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Complete skull of oldest-known human ancestor discovered in Ethiopia

What Anamensis might have looked likeWhat Anamensis might have looked likeA 3.8 million-year-old skull belonging to our oldest-known ancestor has been discovered in Ethiopia. The fossil belongs to an ancient hominin (human or human ancestor) with the scientific name Australopithecus anamensis. It is believed to be the direct ancestor of 3.2 million-year-old Australopithecus afarensis, popularly known as “Lucy”. Anamensis dates back to a time when our ancestors were emerging from the trees to walk on two legs, although it still had distinctly ape-like features.

Fossil remains of Anamensis (Photo: Ghedoghedo)Fossil remains of Anamensis (Photo: Ghedoghedo)Anamensis is the oldest-known member of the Australopithecus group. Until now, only a handful of teeth, some limb bones and a few fragments of skull belonging to Anamensis had been discovered. The latest specimen, a remarkably complete adult male skull, provides scientists with “the first glimpse of the face of Australopithecus anamensis”, according to paleoanthropologist Yohannes Haile-Selassie of the Cleveland Museum of Natural History, who led the research team.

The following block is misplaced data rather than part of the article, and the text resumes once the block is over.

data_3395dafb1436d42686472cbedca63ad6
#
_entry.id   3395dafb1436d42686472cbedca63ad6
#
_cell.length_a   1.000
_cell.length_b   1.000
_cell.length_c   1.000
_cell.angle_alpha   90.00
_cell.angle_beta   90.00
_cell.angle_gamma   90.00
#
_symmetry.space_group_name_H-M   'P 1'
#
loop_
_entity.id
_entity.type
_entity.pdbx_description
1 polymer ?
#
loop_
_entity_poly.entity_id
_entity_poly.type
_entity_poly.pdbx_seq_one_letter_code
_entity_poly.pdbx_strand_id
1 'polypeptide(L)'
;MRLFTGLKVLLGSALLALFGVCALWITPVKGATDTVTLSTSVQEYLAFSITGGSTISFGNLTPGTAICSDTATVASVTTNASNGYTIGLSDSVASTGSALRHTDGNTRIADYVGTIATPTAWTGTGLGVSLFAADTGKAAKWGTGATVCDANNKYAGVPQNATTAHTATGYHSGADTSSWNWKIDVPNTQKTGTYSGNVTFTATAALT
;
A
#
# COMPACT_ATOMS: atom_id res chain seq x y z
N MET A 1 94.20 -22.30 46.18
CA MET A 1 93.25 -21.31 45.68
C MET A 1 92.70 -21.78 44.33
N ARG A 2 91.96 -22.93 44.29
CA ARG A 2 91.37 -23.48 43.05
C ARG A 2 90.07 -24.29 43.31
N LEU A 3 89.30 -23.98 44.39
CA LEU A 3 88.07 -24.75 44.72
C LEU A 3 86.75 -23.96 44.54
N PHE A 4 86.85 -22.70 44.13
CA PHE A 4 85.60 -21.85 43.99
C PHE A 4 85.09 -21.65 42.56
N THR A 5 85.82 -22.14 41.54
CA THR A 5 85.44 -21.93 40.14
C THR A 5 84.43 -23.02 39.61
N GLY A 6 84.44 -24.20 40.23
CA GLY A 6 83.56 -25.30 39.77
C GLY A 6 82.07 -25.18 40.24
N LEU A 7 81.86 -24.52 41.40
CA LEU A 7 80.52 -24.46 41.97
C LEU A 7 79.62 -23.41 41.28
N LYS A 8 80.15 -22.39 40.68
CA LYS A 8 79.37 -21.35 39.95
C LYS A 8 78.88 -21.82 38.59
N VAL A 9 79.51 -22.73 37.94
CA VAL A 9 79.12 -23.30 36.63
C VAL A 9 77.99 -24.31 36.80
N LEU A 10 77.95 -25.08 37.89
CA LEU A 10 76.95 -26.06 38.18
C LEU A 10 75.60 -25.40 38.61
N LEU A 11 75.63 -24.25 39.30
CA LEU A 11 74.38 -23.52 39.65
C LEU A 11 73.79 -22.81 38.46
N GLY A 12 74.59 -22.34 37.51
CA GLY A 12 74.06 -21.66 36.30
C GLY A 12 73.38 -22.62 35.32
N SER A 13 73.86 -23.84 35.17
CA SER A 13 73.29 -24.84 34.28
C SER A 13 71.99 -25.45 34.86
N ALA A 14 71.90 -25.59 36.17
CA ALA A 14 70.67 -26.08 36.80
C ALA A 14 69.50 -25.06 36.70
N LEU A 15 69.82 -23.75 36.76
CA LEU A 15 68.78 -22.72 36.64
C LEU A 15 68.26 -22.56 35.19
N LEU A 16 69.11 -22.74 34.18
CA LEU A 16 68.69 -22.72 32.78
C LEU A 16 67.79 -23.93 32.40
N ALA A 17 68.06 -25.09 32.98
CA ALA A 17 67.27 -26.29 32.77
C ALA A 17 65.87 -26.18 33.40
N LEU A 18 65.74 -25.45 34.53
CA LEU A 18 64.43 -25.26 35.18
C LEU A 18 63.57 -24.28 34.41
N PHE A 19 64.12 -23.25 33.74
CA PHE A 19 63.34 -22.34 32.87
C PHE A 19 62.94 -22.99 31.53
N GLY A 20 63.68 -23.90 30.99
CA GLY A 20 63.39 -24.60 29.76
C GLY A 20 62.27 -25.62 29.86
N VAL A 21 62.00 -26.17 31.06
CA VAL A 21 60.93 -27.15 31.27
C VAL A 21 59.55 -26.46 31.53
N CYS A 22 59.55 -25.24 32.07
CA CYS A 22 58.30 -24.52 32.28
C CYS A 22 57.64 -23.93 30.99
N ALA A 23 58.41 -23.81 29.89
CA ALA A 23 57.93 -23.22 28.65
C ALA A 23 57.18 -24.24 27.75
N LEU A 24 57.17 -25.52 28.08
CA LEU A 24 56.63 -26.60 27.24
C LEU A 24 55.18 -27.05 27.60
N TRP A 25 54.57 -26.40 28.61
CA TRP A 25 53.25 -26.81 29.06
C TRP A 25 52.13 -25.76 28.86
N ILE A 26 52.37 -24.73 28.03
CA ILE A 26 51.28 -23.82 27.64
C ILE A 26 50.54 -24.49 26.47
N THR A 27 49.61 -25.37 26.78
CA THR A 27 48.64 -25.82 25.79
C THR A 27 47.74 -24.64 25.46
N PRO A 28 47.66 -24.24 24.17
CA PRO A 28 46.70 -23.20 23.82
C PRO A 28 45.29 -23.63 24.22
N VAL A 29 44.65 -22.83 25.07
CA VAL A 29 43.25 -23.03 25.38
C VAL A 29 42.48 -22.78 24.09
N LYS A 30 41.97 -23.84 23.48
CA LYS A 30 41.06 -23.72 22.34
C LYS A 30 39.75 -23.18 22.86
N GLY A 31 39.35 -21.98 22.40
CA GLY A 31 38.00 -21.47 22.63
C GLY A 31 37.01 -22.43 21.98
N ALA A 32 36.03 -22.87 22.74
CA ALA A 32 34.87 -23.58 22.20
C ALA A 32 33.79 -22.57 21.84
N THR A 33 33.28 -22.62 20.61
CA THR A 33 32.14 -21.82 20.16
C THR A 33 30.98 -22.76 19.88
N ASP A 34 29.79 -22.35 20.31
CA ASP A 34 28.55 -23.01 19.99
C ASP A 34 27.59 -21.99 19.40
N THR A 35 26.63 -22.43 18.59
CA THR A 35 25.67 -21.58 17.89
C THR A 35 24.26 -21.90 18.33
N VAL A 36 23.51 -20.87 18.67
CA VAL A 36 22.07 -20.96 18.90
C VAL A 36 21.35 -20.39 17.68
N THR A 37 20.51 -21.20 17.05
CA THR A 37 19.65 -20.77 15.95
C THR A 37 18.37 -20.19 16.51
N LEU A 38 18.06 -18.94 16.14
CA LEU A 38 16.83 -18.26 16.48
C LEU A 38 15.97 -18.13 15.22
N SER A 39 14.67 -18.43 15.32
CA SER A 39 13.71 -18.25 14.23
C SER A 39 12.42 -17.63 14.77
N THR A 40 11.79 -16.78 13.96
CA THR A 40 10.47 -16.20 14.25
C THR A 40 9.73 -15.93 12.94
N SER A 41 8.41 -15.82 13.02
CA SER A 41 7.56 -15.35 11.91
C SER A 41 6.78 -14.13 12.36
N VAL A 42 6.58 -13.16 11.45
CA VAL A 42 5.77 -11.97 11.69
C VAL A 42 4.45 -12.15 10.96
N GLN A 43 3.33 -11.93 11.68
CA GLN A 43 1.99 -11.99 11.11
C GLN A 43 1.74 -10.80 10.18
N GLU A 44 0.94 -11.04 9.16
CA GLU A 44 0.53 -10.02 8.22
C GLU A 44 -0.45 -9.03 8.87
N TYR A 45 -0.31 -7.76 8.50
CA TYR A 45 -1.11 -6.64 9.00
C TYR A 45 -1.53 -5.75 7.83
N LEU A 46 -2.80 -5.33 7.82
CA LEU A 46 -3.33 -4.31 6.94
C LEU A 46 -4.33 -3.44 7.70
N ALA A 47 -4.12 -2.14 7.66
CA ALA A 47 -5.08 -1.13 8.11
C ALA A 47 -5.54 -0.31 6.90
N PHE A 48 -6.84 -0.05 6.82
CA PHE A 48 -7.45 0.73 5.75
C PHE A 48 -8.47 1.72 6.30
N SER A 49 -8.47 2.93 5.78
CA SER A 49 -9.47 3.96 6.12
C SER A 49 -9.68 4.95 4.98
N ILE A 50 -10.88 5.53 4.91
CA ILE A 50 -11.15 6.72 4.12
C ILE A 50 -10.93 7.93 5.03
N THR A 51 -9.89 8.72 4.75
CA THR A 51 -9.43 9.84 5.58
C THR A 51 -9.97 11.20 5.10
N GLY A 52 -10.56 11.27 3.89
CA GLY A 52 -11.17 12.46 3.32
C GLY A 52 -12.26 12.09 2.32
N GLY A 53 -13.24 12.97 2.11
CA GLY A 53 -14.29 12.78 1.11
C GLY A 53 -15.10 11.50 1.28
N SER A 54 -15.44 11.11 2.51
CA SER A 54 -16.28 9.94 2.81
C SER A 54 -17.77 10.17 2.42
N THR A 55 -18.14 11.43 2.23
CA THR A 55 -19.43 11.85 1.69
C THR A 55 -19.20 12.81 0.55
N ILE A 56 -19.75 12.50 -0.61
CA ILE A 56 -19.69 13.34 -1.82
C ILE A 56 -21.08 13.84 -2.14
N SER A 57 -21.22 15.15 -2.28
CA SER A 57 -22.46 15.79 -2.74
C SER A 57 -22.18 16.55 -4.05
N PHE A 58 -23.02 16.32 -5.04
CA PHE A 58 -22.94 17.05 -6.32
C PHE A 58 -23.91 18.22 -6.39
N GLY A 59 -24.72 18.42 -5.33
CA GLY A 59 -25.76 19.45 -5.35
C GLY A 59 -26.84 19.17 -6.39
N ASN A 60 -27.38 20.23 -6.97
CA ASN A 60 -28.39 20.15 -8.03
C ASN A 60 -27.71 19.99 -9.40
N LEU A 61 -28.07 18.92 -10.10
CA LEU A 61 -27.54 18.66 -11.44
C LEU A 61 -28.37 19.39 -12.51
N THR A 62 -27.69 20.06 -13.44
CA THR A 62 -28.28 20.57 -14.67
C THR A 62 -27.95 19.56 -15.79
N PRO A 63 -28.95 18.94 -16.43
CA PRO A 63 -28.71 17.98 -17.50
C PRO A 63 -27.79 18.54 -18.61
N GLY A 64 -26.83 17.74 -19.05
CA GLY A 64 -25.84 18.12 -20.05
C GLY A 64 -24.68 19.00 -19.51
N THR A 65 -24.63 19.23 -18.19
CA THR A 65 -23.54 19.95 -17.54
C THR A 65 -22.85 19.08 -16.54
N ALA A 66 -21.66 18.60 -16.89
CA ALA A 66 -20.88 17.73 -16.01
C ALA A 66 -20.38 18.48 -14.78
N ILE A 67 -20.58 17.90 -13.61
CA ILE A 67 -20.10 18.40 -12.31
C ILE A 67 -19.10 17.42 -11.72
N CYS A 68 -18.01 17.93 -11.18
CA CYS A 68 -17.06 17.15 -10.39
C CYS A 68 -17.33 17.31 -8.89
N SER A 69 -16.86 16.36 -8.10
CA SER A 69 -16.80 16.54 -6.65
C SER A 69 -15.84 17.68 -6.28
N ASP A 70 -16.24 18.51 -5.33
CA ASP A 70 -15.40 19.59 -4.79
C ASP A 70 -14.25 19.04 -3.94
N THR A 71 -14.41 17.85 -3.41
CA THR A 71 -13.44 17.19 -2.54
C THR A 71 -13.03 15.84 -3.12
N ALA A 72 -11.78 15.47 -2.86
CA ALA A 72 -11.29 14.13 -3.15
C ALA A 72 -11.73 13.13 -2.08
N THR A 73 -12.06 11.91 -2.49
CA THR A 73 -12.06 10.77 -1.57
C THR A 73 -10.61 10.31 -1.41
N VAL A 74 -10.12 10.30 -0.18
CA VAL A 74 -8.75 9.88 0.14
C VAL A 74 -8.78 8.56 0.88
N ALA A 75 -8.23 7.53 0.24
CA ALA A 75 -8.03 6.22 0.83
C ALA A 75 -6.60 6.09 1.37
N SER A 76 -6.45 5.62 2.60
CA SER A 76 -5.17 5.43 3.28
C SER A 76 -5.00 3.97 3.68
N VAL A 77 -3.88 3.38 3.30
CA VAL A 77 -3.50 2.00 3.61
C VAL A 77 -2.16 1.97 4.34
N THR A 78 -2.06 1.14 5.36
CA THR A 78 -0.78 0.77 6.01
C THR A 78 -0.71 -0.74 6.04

A group of Afarensis, known as Lucy (J. Sibbick)A group of Afarensis, known as Lucy (J. Sibbick)The skull, slightly larger than a modern adult human’s fist, shows that the fossil, named MRD, had a small brain: about a quarter of the size of a modern human's. Although MRD was still ape-like, its canine teeth are smaller than those seen in earlier fossils. There are prominent cheekbones, showing that it could chew tough food during dry seasons when less vegetation was available. A number of features differ from those of Lucy. For example, Amanensis possessed a sloping face, unlike the flat face that Lucy has.

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